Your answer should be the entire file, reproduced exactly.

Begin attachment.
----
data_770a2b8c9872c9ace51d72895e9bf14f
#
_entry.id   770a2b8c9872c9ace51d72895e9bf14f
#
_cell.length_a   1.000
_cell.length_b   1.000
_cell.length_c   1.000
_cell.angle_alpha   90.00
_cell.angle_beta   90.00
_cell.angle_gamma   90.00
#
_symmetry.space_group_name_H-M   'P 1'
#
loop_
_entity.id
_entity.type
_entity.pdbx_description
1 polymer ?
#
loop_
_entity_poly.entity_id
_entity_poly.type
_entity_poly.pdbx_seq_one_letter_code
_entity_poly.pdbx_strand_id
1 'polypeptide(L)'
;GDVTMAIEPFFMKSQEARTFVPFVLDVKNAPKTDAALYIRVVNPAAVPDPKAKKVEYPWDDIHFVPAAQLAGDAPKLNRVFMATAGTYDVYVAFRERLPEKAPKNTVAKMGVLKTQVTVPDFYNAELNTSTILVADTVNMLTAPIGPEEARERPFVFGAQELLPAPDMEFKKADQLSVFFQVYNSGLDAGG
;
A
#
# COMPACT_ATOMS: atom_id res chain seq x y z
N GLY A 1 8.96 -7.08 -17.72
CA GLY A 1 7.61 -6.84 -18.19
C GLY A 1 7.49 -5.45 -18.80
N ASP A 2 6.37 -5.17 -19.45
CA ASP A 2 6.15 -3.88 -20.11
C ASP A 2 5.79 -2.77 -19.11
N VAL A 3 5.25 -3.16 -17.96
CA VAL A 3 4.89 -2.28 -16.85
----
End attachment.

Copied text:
data_770a2b8c9872c9ace51d72895e9bf14f
#
_entry.id   770a2b8c9872c9ace51d72895e9bf14f
#
_cell.length_a   1.000
_cell.length_b   1.000
_cell.length_c   1.000
_cell.angle_alpha   90.00
_cell.angle_beta   90.00
_cell.angle_gamma   90.00
#
_symmetry.space_group_name_H-M   'P 1'
#
loop_
_entity.id
_entity.type
_entity.pdbx_description
1 polymer ?
#
loop_
_entity_poly.entity_id
_entity_poly.type
_entity_poly.pdbx_seq_one_letter_code
_entity_poly.pdbx_strand_id
1 'polypeptide(L)'
;GDVTMAIEPFFMKSQEARTFVPFVLDVKNAPKTDAALYIRVVNPAAVPDPKAKKVEYPWDDIHFVPAAQLAGDAPKLNRVFMATAGTYDVYVAFRERLPEKAPKNTVAKMGVLKTQVTVPDFYNAELNTSTILVADTVNMLTAPIGPEEARERPFVFGAQELLPAPDMEFKKADQLSVFFQVYNSGLDAGG
;
A
#
# COMPACT_ATOMS: atom_id res chain seq x y z
N GLY A 1 8.96 -7.08 -17.72
CA GLY A 1 7.61 -6.84 -18.19
C GLY A 1 7.49 -5.45 -18.80
N ASP A 2 6.37 -5.17 -19.45
CA ASP A 2 6.15 -3.88 -20.11
C ASP A 2 5.79 -2.77 -19.11
N VAL A 3 5.25 -3.16 -17.96
CA VAL A 3 4.89 -2.28 -16.85